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Berlin Six Day 2019 – Wrap Up

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It was lucky 13 for Roger Kluge & Theo Reinhardt; that was the number of laps remaining in the final chase in the Berlin Six Day 2019 on Tuesday night when big Lotto Home Boy, Kluge launched the attack which produced the winning lap gain to take the Deutsche Duo clear of ‘Double Danskas’ Jesper Mørkøv & Marc Hester with their superior scandic points tally.

Berlin Six Day 2019
Roger Kluge & Theo Reinhardt. Photo©Ed Hood
Berlin Six Day 2019
Jesper Mørkøv & Marc Hester. Photo©Ed Hood

The crowd were in raptures; down among the camp followers there were more than a few yawns.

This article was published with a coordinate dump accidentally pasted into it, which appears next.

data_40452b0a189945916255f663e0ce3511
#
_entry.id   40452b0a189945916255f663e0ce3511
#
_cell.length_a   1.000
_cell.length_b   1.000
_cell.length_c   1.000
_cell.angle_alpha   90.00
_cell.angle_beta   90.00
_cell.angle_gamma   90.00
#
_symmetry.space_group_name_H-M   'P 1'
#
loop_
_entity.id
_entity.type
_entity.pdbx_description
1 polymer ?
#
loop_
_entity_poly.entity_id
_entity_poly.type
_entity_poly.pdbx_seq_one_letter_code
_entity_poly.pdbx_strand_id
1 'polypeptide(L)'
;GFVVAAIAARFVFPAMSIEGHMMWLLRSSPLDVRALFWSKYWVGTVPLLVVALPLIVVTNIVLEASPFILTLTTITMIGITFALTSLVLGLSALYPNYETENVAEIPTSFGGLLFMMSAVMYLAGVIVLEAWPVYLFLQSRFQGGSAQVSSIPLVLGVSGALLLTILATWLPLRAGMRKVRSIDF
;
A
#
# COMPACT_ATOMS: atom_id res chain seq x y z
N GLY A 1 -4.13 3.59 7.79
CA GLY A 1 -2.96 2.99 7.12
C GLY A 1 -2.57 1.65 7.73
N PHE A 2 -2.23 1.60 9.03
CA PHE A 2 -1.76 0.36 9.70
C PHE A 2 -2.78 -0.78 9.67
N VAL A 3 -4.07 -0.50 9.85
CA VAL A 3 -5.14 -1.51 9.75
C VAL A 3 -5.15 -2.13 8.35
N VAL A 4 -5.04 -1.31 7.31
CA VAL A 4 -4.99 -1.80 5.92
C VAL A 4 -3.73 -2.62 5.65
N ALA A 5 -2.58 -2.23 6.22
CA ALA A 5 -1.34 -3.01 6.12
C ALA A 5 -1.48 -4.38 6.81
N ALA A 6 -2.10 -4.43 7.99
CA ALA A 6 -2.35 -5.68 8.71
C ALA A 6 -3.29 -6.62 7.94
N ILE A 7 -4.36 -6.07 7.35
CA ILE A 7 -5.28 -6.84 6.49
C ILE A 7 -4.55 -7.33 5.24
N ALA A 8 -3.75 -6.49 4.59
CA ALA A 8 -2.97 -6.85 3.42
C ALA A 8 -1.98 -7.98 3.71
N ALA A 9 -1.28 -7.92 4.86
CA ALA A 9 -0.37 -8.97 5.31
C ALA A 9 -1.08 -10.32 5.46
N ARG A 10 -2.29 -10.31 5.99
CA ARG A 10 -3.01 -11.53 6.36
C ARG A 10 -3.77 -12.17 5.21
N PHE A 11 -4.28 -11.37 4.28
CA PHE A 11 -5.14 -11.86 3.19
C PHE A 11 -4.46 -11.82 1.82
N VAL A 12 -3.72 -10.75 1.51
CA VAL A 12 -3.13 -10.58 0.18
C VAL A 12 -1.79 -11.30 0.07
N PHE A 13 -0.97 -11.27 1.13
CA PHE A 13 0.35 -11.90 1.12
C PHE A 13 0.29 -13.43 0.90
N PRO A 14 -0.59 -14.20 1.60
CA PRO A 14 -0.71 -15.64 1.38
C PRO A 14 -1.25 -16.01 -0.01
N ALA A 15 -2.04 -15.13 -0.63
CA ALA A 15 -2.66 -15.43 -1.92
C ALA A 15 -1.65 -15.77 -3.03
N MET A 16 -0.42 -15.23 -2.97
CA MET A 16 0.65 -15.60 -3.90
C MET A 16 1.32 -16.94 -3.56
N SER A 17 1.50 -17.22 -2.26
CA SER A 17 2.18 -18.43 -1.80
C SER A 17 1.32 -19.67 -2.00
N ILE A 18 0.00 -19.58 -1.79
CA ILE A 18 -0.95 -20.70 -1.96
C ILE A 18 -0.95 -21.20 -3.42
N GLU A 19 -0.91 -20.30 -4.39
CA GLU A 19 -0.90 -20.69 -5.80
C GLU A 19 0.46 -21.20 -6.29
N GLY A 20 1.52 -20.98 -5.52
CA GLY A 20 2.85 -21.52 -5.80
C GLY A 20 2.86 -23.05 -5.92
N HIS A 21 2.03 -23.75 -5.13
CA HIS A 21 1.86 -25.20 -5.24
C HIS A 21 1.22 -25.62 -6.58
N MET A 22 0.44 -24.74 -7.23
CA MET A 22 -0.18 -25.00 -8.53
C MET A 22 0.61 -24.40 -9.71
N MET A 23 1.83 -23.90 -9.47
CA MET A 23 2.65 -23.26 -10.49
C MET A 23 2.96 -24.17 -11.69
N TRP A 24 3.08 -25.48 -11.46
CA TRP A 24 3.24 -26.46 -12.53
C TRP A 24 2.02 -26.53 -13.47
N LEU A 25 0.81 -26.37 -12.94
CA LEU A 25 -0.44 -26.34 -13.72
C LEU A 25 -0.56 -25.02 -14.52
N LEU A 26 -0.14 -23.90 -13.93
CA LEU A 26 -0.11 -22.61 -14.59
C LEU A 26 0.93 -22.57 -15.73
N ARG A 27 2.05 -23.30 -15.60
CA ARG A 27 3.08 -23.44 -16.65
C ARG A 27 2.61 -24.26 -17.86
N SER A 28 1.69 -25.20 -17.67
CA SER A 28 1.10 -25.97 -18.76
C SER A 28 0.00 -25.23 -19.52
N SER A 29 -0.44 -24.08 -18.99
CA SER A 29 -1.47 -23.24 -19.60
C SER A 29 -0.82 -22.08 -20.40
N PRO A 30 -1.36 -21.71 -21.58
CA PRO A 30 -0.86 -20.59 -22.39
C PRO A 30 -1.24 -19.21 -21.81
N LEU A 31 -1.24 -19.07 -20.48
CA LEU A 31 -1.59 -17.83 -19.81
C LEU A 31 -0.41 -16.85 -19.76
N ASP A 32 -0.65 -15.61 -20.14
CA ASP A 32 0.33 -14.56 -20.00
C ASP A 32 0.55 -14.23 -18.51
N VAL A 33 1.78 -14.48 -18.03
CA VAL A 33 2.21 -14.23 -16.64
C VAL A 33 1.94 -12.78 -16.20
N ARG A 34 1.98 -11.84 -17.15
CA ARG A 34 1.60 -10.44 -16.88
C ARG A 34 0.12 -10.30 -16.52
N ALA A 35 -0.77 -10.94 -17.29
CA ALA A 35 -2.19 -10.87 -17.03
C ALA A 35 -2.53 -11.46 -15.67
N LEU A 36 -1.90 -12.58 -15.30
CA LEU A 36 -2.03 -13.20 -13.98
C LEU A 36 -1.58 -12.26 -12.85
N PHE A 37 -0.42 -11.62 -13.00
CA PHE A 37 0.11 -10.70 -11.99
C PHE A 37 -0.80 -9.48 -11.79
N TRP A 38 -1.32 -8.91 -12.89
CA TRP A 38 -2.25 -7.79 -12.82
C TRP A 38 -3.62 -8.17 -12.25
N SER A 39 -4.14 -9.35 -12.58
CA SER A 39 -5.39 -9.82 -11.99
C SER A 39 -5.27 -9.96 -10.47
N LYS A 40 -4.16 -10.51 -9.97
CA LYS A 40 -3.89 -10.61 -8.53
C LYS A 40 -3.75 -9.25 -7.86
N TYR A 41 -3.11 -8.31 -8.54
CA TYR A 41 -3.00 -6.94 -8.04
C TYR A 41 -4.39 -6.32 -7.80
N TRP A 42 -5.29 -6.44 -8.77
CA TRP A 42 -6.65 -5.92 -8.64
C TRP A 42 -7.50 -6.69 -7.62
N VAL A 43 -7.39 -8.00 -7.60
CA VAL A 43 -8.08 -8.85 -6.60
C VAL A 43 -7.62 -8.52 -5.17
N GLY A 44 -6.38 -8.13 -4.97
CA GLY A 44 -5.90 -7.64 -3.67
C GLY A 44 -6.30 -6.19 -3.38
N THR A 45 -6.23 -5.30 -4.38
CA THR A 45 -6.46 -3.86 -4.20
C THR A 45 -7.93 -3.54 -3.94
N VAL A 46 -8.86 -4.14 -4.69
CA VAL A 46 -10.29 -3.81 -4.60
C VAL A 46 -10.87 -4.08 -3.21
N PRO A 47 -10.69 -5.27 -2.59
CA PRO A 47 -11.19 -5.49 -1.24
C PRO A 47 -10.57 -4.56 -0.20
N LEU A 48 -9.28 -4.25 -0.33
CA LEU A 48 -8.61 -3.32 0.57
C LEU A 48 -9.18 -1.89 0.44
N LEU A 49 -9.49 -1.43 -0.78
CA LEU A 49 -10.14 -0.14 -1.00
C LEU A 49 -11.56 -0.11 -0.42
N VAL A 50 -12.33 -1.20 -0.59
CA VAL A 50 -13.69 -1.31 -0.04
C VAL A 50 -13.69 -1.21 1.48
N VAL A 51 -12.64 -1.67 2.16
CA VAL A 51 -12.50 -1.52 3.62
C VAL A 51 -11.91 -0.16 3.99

A more cynical man than me might suggest that it was helpful when the peloton parked up as soon as Big Rodge bolted – but I’d never imply such a thing.

Berlin Six Day 2019
Big Roger gets thrown in. Photo©Ed Hood

That said, Kluge was the strongest man on the boards albeit he’s a World Tour Giro stage winner riding against a field where some of the opposition aren’t even at Continental team level. 

Berlin Six Day 2019
Andreas Graf thrown in by Andreas Müller. Photo©Ed Hood

Austrian ‘Andreas x 2’, Müller and Graf took the final spot on the podium.

My last Six Day was Bremen with its 160 metre wall of death plywood bowl squeezed into a far from huge exhibition hall.

Berlin Six Day 2019
Photo©Ed Hood

I parachuted into Berlin for the final night to help Kris break camp and then take the long trek north on the concrete section to Rostock, the Baltic ferry to Denmark, then run north across frozen, flat fields and the Copenhagen Six Day.

When I emerged from the tunnel at the Berlin Velodrome, even though I’ve been there many times, I was struck by the sheer scale of the place.